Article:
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Discord on migration at the EU summit

February 22nd, 2016

Analysts on Right and Left think that the crisis of the EU may deepen further still if member states insist on their own national interests. They do not agree, however, on whether the crisis should be overcome by strengthening national sovereignty or  by further centralization.

The EU has shown its worst face, Áron Kuthi in Magyar Nemzet comments on Friday’s EU summit. The conservative columnist finds it daunting that all parties tried to push their own agendas in a such a brazen way. By way of example, Kuthi mentions Italian PM Renzi’s threat to cut the funding of the Visegrad countries unless they agree to participate in the migrant quota system. In conclusion, Kuthi thinks that the EU’s migration crisis can only be overcome if the external borders of the EU are protected so that EU member states do not have to pass problems on to each other.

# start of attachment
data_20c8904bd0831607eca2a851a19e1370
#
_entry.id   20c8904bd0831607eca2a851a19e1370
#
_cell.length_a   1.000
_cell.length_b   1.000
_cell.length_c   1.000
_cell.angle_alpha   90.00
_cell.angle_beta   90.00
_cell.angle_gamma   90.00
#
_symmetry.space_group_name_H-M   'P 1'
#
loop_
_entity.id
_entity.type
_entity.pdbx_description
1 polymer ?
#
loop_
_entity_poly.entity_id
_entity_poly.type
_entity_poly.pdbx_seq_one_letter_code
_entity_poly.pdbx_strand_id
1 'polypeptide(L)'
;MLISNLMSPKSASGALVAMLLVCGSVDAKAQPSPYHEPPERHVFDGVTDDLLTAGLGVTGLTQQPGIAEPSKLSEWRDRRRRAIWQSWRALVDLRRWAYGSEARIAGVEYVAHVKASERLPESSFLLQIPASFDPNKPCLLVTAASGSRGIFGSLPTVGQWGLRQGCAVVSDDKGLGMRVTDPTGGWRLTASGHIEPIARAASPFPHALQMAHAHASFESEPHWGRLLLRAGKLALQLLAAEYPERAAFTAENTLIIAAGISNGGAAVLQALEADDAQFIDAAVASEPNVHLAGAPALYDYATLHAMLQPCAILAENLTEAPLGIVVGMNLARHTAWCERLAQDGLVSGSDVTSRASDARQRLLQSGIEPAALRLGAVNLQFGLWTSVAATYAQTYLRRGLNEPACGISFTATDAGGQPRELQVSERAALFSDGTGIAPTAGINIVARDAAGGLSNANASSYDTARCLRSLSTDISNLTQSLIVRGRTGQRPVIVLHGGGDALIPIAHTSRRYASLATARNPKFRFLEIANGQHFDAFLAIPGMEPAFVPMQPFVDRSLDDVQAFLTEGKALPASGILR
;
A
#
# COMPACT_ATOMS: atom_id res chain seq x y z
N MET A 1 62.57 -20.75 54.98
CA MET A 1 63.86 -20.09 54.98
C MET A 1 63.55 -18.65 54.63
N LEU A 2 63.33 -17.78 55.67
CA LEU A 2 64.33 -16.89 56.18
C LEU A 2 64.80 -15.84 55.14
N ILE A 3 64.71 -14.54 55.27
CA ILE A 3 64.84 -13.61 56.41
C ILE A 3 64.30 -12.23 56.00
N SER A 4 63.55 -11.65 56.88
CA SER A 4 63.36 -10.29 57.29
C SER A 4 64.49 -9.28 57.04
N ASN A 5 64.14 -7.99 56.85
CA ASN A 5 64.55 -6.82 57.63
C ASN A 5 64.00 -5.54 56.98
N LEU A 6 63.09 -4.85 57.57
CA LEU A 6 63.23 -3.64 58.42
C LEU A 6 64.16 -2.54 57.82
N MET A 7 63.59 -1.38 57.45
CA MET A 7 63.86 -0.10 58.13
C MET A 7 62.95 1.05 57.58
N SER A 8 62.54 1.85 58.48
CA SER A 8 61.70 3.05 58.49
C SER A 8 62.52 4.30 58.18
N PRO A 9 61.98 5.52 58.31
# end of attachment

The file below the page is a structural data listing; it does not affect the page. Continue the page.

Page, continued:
Népszabadság in a front page editorial also suggests that the EU summit appeared to turn into an exercise in horse trading. Instead of seeking a common solution to the problems of migration, all heads of states are concerned only with their own national interests. The leading left-wing daily thinks that in this bargaining between nation state actors, the common EU interest will be lost and the crisis of the EU will become ever deeper.

In Népszava, Mária Gál suggests that Matteo Renzi’s threats to withhold funds from the V4 countries are groundless. In the current EU framework, there is no effective means to sanction those states which in Gál’s view, refuse to take on their shoulders the burden of solidarity with other EU members. Gál suggests that PM Renzi’s threats clearly indicate that the core EU states are willing to further centralize decision-making in order to save the EU.

Brussels is trying to use the buzzword of solidarity in order to force Visegrad countries into submission, Zoltán Kottász writes in Magyar Idők. The pro-government commentator thinks that ‘solidarity’ as advocated by core EU states in practice means that all member states should agree with what the core EU countries dictate. Kottász writes that the same western EU states that want to vilify and exclude Hungary and other Visegrad countries not willing to participate in the distribution of migrants, have shown no solidarity with Greece or other peripheral countries hit hard by the financial crisis.

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